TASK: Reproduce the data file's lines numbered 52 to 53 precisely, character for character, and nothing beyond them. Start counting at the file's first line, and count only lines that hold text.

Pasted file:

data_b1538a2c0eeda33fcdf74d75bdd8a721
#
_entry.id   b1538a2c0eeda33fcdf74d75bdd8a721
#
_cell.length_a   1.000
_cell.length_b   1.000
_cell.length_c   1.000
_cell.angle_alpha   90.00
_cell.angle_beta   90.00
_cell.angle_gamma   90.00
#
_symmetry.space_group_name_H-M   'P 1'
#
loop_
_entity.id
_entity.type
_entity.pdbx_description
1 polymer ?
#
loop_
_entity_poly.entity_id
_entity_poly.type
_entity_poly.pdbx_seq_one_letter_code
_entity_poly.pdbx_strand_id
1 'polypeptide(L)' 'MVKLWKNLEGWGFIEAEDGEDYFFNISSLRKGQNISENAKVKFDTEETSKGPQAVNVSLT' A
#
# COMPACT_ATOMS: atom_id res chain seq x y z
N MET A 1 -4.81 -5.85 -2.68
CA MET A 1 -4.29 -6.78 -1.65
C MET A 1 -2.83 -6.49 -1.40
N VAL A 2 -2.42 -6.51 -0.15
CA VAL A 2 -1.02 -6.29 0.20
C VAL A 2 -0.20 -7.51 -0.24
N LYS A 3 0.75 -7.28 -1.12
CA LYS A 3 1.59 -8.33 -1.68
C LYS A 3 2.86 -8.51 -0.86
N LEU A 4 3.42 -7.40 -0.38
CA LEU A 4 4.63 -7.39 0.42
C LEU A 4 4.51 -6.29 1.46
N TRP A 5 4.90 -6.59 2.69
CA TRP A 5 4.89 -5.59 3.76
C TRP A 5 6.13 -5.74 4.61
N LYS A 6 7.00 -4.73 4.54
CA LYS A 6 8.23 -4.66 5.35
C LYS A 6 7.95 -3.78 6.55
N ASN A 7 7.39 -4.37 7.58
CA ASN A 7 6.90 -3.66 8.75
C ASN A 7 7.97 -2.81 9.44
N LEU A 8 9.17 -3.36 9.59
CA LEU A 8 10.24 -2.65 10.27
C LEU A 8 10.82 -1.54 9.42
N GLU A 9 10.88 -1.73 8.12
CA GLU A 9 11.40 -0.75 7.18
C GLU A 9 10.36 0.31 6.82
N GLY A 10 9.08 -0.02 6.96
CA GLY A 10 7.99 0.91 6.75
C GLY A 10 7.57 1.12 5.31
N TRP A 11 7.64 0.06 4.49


N GLU A 9 10.88 -1.73 8.12
CA GLU A 9 11.40 -0.75 7.18